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New York Times vs OpenAI & Microsoft

Photo by Kena Betancur/VIEWpress

The New York Times has filed a lawsuit against OpenAI and Microsoft, alleging copyright infringement. The lawsuit, filed in Federal District Court in Manhattan, claims that the companies used millions of articles published by The Times without permission to train their AI models, including OpenAI’s ChatGPT and Microsoft’s Copilot.

The Times alleges that these AI models can generate outputs that recite Times content verbatim, closely summarize it, and mimic its expressive style, which it claims undermines and damages its relationship with its readers. The lawsuit does not specify an exact monetary demand but suggests that the defendants should be held responsible for “billions of dollars in statutory and actual damages”.

Yep, that’s billions with a “B”.

The Times had approached Microsoft and OpenAI in April to raise concerns about the use of its content, but the talks did not lead to a resolution. The publication is also asking the court to prevent OpenAI and Microsoft from training their AI models using its content and to remove the Times’ work from the companies’ datasets.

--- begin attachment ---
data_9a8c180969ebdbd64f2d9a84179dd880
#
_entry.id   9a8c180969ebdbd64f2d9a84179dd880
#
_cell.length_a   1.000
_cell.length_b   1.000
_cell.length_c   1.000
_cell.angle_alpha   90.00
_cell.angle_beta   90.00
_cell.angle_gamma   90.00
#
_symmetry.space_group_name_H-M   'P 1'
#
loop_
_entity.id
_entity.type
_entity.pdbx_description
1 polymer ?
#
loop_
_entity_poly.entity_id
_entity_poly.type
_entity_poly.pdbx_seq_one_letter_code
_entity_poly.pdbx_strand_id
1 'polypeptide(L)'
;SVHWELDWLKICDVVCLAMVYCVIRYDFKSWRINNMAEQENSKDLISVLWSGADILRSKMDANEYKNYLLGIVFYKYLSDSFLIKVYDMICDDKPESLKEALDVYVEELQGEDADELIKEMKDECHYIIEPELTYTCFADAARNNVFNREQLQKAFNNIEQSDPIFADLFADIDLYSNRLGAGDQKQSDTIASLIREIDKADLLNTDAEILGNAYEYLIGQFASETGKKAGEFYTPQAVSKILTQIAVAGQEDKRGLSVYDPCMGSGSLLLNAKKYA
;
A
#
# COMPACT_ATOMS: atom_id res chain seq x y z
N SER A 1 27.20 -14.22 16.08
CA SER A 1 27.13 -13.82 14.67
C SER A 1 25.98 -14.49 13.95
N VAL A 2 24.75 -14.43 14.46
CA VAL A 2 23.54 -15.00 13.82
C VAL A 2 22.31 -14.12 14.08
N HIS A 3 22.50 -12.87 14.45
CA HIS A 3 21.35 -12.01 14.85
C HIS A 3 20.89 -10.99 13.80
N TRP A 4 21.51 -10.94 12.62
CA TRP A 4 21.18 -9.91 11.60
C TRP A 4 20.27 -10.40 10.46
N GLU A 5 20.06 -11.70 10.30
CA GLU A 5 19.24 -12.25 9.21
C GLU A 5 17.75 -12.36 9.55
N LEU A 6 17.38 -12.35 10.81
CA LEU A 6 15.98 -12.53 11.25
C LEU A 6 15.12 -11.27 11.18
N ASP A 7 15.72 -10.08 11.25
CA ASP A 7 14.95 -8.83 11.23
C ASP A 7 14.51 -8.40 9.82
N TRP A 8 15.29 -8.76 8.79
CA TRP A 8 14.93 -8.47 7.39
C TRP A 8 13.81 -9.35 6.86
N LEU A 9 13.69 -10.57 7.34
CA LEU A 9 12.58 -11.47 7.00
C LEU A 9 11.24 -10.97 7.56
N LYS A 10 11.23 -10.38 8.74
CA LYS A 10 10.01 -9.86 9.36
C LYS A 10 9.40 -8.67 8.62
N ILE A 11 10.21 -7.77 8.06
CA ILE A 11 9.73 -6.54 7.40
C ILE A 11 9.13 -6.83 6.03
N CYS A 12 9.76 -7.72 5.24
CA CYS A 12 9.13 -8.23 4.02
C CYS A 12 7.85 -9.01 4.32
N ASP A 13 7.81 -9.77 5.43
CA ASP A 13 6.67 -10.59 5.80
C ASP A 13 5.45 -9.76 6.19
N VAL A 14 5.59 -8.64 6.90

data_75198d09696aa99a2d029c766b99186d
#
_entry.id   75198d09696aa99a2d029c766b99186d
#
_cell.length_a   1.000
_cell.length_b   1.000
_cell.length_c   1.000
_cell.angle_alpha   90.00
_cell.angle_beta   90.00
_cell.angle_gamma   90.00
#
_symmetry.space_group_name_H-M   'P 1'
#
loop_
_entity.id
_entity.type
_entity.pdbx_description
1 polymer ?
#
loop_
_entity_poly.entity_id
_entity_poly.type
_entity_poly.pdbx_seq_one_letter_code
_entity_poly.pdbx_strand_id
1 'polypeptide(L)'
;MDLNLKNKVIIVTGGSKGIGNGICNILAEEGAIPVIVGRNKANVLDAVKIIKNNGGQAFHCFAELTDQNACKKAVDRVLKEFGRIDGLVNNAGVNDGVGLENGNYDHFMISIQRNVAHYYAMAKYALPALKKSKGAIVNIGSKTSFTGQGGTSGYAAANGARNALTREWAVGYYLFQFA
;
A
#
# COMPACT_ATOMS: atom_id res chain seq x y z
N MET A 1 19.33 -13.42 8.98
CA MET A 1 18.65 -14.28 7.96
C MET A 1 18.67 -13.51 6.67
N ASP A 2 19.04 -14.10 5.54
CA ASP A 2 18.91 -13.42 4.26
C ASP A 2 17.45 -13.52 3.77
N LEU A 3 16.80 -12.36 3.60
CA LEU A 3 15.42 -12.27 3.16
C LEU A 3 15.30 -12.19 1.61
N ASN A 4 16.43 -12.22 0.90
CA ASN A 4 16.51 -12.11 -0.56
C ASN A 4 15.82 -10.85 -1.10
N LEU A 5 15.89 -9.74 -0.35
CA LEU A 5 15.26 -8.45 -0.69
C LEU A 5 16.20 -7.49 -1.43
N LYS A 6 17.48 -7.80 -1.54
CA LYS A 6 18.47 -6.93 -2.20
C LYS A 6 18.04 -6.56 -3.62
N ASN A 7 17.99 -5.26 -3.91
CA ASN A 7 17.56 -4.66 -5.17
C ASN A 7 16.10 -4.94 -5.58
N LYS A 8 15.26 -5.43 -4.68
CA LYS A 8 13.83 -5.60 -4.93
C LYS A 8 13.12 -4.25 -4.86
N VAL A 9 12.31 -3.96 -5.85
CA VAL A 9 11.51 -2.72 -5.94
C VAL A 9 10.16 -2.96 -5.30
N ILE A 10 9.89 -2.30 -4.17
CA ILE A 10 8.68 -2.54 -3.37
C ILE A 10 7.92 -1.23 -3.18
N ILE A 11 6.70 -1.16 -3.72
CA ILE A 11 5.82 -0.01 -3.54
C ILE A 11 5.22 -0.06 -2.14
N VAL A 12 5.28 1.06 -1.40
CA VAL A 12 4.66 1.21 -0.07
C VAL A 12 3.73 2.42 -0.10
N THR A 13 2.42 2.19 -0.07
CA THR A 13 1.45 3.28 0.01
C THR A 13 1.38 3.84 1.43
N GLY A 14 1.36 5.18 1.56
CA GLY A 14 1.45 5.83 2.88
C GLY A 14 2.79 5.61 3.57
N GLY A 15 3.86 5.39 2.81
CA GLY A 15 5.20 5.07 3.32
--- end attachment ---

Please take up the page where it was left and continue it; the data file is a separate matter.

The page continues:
This lawsuit could potentially set a precedent for the wider industry, as it is the first among major news publishers to take on OpenAI and Microsoft over issues like this. The outcome of this case could have far-reaching implications for the use of generative AI technologies.

A few ways I see the impact affecting small businesses (good and bad):

  1. Generative AI Tools: Small businesses may face limited access or increased costs for AI tools if the lawsuit leads to restrictions on AI development.
  2. Economic Contributions: Increased costs for AI tools could impact small businesses’ efficiency and take away from the benefit of cost savings.
  3. Adaptability & Competition: Legal constraints on AI could challenge small businesses’ adaptability and competitive edge against larger firms and competitors.
  4. Content Creation: A ruling in favor of The New York Times may offer content creators more control over their work with a new revenue option not previously considered.
  5. Access to AI Benefits: Changes in AI training methods due to the lawsuit might result in reduced benefits with lower quality outputs.. in turn, creating higher costs.

Microsoft and OpenAI have expressed surprise and disappointment at the development, stating that their ongoing conversations with The New York Times had been productive and were moving forward. 

This one is going to be big 🍿

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